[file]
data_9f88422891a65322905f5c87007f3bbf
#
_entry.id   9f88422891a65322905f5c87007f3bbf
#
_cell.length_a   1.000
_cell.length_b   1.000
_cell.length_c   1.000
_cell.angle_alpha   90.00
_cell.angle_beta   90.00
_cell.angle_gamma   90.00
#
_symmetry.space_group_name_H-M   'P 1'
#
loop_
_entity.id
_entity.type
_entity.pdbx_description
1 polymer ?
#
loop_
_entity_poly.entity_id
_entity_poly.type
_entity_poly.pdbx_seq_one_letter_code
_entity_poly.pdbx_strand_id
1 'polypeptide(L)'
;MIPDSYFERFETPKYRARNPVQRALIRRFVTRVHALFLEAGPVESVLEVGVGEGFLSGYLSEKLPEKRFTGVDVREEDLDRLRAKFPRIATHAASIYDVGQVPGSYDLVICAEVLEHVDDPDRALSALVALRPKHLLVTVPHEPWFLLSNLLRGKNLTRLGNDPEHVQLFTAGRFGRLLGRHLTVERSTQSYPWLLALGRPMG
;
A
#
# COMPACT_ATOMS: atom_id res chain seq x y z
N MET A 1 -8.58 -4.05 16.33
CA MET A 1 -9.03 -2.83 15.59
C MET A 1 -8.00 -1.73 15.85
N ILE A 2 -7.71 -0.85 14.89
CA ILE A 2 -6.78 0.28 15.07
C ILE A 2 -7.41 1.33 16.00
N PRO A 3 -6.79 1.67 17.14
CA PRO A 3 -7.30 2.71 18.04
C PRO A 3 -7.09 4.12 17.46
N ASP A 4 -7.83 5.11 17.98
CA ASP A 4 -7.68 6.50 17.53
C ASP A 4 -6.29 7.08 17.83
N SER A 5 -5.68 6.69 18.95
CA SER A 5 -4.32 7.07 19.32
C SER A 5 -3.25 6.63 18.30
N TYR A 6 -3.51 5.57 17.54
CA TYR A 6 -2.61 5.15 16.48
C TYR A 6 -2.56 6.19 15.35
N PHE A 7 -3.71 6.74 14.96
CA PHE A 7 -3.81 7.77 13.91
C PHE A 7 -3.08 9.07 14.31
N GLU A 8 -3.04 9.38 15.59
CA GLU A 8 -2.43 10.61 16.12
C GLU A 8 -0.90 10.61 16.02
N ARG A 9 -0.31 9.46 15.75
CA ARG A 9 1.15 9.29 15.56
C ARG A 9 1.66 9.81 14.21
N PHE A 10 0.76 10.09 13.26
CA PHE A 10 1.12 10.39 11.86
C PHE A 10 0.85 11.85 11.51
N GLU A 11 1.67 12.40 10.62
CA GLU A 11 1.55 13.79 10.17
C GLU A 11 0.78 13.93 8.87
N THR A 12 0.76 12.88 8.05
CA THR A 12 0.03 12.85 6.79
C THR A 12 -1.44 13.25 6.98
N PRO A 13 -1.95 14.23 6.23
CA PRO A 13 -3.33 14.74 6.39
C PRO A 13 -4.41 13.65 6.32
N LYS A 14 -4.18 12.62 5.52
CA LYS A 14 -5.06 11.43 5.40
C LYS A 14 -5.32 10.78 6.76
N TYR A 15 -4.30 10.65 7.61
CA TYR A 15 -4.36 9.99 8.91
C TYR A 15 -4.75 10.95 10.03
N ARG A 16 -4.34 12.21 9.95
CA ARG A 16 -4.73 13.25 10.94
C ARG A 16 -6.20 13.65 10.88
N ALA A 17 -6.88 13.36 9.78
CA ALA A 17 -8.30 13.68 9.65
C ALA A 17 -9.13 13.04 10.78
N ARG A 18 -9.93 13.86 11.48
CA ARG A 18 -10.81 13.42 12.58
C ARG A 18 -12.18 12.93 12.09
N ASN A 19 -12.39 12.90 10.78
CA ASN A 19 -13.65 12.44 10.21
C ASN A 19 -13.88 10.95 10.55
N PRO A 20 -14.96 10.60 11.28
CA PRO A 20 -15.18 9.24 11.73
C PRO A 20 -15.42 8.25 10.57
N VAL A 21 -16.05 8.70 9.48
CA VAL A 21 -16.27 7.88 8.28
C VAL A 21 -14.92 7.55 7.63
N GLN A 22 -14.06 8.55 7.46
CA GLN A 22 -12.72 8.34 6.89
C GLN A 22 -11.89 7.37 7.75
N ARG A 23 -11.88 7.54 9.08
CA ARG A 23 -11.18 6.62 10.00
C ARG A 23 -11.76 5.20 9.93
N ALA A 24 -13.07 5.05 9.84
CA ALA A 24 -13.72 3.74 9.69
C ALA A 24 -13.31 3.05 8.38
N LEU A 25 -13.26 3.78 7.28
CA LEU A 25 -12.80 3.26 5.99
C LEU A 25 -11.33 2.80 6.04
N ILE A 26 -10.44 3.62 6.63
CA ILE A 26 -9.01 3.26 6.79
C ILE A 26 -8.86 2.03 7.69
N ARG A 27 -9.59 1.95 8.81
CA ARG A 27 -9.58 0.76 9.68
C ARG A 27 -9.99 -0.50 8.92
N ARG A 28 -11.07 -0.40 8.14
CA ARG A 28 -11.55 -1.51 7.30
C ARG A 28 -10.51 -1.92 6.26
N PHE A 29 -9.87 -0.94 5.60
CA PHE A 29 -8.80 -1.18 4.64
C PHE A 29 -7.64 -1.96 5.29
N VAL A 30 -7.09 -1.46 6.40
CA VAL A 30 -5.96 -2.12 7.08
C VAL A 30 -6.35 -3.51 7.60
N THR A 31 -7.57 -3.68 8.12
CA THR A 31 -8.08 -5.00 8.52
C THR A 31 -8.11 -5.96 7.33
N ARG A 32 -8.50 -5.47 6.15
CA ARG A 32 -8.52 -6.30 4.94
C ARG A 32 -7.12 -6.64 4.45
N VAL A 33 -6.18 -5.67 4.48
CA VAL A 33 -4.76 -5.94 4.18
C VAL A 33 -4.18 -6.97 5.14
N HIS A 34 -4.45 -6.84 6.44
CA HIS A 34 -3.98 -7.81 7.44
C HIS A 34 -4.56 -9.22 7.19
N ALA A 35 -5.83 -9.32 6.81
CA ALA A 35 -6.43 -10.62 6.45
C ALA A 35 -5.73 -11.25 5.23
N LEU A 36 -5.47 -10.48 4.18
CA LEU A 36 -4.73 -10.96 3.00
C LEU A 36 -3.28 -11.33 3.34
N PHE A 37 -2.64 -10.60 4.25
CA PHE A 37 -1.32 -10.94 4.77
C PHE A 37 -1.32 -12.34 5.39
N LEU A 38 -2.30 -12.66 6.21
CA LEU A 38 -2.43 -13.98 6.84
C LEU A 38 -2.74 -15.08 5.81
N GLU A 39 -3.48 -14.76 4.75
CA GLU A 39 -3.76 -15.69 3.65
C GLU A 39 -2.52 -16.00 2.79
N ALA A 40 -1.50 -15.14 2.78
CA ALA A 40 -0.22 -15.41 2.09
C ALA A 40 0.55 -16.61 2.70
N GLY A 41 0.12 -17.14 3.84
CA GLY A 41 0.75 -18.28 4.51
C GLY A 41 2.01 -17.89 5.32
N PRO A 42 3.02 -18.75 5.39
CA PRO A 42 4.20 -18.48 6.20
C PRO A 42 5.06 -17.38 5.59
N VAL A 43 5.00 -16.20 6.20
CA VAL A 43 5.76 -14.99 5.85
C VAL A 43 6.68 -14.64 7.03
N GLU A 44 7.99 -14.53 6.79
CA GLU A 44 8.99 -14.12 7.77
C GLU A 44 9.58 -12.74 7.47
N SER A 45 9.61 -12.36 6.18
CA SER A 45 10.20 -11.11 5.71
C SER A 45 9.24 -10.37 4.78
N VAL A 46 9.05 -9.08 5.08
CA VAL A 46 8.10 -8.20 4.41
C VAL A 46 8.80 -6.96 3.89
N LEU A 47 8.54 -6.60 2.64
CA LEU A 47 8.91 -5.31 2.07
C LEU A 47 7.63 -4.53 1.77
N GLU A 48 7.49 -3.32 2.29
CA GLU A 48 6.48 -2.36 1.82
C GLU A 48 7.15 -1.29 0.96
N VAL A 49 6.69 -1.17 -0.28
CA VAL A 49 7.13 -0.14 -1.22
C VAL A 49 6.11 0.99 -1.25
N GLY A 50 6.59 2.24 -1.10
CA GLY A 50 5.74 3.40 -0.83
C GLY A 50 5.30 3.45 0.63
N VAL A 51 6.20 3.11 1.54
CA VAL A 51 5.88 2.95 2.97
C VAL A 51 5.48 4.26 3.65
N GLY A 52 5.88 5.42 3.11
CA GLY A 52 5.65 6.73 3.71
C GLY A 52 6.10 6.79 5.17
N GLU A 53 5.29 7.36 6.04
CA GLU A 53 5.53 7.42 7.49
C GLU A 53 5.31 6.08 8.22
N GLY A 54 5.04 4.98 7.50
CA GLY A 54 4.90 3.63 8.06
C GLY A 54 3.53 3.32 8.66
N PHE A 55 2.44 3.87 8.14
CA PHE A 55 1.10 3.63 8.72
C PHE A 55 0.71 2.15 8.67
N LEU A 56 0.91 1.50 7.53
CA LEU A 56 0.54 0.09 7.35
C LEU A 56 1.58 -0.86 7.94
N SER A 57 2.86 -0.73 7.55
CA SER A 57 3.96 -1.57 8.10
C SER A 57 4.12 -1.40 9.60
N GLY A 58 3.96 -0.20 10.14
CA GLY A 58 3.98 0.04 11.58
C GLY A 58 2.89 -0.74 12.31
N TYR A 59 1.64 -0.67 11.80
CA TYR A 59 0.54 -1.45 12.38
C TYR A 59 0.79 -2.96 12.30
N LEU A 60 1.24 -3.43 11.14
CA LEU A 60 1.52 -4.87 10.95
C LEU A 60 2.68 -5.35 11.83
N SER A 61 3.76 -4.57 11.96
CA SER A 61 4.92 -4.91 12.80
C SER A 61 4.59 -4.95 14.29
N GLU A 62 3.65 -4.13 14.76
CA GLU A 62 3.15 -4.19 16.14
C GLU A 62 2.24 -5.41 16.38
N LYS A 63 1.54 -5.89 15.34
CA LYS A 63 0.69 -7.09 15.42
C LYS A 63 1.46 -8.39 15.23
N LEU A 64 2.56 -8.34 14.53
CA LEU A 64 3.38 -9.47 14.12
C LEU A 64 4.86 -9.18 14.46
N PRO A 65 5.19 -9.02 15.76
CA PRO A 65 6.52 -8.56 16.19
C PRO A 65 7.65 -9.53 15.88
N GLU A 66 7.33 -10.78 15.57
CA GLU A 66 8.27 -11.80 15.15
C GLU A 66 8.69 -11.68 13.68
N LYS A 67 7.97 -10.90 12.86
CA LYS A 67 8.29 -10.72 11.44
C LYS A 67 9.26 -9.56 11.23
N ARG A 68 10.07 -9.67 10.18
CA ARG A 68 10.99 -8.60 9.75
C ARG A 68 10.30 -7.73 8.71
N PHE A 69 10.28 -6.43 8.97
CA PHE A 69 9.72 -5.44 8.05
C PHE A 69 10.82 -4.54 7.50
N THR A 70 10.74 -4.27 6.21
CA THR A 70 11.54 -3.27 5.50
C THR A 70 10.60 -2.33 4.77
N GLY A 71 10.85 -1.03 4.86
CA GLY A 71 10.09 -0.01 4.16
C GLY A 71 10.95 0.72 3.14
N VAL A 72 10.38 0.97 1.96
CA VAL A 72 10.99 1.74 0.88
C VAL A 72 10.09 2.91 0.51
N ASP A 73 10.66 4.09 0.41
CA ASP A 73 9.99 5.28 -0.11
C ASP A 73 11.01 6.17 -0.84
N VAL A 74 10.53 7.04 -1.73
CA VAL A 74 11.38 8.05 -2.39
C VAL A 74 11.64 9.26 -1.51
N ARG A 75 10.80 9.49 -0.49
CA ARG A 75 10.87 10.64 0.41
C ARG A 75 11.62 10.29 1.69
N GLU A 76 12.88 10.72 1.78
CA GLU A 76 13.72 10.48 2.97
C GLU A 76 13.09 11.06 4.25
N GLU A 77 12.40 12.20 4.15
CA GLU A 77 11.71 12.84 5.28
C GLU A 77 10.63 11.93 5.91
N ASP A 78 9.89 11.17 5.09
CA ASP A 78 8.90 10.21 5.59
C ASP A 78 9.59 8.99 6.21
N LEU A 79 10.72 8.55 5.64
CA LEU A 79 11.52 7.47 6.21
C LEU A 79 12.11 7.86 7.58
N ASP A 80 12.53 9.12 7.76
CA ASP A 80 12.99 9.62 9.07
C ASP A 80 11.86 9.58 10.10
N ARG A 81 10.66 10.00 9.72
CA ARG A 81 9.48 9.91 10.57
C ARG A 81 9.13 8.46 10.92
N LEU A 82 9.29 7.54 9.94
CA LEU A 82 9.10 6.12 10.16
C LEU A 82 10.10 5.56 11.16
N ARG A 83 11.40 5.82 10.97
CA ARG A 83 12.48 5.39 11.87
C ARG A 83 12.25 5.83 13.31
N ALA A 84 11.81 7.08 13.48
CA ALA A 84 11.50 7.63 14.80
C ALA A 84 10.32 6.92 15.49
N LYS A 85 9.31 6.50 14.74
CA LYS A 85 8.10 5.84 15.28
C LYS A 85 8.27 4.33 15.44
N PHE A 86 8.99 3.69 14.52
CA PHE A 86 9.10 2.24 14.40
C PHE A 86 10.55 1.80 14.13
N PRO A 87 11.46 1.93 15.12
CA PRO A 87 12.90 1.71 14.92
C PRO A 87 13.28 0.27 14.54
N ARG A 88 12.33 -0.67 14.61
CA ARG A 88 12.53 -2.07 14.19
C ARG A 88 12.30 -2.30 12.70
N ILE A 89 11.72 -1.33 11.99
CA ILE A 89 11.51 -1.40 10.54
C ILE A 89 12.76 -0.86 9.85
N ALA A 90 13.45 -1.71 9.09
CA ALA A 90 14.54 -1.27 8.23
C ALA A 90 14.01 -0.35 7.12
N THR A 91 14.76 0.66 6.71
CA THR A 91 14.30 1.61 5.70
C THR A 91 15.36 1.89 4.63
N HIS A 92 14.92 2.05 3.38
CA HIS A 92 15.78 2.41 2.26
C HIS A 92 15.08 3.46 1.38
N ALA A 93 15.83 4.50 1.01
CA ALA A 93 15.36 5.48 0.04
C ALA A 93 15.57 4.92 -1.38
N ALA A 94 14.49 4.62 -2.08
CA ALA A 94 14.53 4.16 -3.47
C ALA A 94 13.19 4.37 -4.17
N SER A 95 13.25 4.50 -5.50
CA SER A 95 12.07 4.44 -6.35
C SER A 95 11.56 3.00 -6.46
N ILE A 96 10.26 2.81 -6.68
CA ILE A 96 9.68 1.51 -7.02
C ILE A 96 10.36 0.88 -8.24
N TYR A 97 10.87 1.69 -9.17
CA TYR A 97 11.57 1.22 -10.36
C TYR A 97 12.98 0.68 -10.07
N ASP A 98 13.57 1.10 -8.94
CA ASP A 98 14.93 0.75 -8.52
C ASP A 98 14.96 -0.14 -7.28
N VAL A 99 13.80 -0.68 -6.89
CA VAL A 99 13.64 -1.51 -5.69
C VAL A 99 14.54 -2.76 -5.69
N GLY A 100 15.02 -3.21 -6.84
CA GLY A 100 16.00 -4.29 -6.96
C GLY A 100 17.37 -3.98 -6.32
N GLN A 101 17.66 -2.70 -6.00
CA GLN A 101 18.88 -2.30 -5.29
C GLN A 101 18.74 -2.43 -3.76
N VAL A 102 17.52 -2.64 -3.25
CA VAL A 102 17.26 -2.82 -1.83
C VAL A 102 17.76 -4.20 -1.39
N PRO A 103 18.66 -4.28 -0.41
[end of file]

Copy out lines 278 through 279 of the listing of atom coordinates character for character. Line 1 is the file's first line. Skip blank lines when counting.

CA ARG A 83 12.48 5.39 11.87
C ARG A 83 12.25 5.83 13.31